One night Heidi is sent an unsolicited record from a group calling themselves “The Lords”. The trio plays it on more than one occasion and is unaware that Heidi is becoming affected by it in very dark and sinister ways. The atonal music is a black magic chant sent to cast a spell over the women of Salem. Heidi is a recovering drug addict and her colleagues fear that she is slowly relapsing when, in fact, there is something darker happening to her.

Heidi lives in one of the spookiest apartment buildings I have ever seen. Her landlady, played by the great Judy Geeson, seems to keep a watch over her tenant in a motherly sort of way. One afternoon she introduces Heidi to her weird “sisters” played by genre queens Dee Wallace and Patricia Quinn. It is a good moment and it gives Wallace a chance to show her mildly comedic side and Quinn to have a juicy role, her best since playing Magenta in The Rocky Horror Picture Show.  Quinn shows a knack for understated acting and hers is one of the best performances in the film.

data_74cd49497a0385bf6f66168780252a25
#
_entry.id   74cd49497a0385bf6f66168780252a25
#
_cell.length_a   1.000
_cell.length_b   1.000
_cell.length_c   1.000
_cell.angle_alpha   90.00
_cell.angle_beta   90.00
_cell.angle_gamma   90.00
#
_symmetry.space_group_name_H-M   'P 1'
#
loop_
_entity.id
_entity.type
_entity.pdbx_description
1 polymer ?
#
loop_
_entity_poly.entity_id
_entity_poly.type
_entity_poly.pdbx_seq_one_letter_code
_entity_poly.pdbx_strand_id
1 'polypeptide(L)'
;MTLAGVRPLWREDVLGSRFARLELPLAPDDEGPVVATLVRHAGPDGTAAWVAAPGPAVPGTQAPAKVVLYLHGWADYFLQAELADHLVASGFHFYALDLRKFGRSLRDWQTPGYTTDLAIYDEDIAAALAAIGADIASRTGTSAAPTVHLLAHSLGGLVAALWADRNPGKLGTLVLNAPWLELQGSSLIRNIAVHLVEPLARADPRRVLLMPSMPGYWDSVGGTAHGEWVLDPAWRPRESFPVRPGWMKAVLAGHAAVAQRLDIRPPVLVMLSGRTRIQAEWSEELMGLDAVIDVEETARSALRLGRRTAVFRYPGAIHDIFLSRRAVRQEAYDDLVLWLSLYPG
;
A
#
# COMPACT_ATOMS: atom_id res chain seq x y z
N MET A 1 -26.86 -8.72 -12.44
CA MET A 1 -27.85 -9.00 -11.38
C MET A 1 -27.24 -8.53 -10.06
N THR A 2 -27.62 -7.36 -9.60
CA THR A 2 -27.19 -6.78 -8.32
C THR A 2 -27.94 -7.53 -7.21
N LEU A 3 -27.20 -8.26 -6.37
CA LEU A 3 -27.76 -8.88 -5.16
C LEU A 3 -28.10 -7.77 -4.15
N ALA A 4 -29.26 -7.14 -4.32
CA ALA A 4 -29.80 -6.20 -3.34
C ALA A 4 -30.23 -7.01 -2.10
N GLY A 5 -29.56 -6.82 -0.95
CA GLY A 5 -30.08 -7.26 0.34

As Heidi comes more and more under the spell of the black magic, her life and mind begin to unravel. It is here where director Zombie really gets to use his love of bizarre Satanic imagery, and he does so with absolutely zero restraint.